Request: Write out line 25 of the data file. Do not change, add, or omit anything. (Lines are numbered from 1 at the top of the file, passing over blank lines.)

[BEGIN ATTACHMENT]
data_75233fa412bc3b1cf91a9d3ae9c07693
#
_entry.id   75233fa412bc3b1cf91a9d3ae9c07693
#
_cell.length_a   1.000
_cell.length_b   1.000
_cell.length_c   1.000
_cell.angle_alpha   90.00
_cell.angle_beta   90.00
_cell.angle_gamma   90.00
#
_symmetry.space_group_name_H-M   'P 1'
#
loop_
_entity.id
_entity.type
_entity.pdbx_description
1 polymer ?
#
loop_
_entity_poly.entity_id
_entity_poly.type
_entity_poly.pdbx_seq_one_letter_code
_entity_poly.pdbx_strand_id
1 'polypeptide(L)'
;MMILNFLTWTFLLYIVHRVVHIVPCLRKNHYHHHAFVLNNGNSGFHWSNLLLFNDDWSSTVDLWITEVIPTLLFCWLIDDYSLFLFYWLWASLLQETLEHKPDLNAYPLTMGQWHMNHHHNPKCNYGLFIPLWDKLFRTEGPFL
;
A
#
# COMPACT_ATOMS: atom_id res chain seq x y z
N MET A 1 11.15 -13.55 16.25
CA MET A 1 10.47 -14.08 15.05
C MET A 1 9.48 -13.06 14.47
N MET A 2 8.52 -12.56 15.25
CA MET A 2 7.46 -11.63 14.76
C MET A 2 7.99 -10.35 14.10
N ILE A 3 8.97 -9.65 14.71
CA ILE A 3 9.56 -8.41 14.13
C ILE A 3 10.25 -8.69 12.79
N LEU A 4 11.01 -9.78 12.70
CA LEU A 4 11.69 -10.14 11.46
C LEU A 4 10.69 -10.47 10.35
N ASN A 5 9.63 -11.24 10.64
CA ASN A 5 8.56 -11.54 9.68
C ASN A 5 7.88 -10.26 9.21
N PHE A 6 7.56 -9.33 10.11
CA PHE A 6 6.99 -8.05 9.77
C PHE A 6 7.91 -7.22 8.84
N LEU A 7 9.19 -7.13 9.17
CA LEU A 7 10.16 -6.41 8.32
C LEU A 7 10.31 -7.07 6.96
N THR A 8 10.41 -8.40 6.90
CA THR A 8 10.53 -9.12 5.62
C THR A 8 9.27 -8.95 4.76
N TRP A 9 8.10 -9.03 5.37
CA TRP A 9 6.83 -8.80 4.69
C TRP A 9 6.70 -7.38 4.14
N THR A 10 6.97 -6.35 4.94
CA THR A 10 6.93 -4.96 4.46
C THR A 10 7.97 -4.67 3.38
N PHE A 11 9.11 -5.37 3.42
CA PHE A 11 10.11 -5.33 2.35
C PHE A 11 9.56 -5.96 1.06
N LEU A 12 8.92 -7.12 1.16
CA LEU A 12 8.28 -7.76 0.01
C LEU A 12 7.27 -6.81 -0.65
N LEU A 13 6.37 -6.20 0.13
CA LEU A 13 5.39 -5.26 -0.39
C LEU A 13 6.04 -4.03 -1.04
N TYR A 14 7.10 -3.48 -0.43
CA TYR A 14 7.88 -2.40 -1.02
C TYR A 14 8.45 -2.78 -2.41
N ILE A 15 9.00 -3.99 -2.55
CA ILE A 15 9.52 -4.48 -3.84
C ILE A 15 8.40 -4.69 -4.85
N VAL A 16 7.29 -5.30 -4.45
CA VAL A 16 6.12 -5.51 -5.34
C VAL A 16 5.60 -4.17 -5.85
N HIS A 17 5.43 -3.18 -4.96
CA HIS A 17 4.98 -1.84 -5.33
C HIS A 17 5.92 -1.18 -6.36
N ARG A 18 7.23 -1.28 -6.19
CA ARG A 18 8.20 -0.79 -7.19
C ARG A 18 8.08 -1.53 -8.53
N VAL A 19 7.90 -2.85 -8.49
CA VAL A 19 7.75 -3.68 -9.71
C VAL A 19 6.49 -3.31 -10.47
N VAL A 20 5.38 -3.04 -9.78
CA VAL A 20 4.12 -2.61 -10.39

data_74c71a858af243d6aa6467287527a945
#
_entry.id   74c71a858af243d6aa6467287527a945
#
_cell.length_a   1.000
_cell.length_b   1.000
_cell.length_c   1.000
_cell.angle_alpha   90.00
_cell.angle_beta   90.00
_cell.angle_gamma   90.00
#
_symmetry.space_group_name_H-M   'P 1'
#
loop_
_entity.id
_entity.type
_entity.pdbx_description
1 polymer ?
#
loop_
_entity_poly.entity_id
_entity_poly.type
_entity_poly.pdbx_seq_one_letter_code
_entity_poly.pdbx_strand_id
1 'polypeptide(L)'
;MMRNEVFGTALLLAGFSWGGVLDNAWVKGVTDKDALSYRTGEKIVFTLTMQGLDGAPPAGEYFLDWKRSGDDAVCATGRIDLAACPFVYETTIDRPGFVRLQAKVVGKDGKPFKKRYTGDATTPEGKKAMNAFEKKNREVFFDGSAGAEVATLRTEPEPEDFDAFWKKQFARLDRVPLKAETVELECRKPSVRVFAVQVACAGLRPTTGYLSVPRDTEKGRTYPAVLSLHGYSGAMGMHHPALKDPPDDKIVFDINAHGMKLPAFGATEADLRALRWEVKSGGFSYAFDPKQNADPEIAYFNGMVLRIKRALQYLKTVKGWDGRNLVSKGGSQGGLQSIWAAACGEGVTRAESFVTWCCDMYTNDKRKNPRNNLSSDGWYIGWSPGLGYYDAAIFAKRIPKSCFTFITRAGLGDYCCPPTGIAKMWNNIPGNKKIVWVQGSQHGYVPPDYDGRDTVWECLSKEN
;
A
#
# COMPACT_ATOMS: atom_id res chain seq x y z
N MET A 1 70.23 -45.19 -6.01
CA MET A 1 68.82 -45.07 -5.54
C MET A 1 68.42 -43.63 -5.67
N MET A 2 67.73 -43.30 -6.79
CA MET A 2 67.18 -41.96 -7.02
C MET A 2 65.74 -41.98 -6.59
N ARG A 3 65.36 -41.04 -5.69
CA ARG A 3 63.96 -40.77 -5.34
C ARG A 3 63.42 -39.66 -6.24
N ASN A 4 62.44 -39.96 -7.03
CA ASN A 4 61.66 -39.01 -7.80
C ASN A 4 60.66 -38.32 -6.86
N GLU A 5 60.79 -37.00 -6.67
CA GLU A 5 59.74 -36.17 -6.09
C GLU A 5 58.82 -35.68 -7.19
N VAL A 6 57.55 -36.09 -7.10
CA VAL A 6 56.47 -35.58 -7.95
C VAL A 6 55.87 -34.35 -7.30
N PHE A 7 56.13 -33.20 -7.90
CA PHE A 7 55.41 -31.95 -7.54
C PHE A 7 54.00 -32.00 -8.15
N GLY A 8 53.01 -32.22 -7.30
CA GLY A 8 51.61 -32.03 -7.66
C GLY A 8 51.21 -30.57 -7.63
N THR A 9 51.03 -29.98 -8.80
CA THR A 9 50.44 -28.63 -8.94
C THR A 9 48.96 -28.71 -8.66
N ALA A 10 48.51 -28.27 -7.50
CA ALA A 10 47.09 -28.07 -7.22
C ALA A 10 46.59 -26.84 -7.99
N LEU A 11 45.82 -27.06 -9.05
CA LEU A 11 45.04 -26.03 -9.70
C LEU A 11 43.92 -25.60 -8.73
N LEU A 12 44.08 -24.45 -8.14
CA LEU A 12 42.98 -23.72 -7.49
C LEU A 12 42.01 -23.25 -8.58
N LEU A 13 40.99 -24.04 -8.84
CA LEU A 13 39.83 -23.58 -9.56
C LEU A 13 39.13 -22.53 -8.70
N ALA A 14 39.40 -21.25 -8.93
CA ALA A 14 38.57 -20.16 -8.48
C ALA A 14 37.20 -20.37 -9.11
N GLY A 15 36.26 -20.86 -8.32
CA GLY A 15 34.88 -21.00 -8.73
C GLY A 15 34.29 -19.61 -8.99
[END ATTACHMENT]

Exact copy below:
1 'polypeptide(L)'